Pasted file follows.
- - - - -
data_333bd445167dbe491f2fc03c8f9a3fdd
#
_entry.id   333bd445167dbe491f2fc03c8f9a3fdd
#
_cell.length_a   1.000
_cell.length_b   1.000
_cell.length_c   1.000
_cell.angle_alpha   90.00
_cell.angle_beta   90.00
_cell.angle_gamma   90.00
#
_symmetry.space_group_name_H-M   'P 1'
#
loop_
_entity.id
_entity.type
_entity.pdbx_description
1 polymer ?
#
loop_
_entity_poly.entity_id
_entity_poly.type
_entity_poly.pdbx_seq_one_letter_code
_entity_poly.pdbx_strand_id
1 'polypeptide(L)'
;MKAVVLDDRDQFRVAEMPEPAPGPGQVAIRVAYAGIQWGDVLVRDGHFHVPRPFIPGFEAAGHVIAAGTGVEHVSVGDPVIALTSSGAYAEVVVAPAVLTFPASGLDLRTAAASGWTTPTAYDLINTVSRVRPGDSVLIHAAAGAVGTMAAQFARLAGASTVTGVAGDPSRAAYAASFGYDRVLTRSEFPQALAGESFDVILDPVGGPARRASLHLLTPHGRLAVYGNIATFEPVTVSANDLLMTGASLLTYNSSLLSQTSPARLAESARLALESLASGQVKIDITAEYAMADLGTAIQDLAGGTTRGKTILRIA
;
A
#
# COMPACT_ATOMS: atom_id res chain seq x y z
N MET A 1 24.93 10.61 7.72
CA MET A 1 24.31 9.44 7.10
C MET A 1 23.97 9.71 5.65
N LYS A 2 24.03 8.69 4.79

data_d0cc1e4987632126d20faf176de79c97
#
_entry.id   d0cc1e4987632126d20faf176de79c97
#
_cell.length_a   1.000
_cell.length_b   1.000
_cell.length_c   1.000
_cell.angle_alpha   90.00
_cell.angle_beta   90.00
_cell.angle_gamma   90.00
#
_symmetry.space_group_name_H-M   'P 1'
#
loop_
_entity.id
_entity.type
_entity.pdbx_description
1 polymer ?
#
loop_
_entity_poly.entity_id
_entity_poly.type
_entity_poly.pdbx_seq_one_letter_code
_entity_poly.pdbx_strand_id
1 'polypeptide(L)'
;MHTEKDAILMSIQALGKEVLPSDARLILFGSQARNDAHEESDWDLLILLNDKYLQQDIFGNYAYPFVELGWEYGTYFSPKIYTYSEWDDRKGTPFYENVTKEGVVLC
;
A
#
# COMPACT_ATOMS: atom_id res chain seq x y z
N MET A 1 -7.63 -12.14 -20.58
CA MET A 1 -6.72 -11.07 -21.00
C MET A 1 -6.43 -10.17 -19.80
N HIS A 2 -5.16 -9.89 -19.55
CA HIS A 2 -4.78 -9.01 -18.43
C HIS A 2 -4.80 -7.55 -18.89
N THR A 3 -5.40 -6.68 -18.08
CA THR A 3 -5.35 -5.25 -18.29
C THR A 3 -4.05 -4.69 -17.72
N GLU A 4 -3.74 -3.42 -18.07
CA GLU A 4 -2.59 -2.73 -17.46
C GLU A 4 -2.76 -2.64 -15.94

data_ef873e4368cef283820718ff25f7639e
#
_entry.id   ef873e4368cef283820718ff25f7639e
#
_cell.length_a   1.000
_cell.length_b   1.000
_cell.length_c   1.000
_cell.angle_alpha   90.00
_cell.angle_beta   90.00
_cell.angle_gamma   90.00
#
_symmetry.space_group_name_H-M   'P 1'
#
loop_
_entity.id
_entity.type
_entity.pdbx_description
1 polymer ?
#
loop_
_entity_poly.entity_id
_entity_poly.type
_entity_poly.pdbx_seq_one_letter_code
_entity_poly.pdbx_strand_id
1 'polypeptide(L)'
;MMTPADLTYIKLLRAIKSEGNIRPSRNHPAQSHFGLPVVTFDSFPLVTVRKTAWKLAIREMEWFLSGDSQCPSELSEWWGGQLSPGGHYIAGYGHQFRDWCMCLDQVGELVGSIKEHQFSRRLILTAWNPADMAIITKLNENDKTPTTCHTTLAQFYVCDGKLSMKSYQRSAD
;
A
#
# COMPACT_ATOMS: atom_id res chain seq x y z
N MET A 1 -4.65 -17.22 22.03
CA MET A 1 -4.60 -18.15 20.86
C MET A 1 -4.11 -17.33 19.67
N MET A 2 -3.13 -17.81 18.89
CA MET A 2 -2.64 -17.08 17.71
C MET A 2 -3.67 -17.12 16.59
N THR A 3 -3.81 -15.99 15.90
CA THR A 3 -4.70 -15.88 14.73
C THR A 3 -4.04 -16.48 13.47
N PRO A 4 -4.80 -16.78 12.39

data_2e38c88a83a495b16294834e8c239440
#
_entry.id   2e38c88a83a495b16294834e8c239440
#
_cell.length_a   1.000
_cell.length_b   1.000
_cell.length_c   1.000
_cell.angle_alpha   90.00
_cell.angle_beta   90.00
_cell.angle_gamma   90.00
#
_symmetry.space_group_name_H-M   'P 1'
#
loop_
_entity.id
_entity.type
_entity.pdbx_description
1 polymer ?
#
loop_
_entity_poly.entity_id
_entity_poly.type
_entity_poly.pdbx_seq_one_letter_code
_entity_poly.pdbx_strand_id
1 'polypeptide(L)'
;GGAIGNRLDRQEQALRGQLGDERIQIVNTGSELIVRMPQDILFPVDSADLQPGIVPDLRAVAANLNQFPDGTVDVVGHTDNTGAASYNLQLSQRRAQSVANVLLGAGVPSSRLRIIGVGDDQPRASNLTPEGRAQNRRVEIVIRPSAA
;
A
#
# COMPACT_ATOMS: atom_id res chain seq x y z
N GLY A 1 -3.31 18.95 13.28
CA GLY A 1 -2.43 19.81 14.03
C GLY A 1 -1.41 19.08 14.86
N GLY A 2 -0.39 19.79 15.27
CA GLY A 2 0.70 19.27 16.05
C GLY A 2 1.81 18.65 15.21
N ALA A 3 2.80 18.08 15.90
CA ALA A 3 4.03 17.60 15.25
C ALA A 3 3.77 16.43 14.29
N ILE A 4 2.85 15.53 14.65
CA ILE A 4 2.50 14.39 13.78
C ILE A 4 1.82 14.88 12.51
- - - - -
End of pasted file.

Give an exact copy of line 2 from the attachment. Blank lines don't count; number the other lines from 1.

#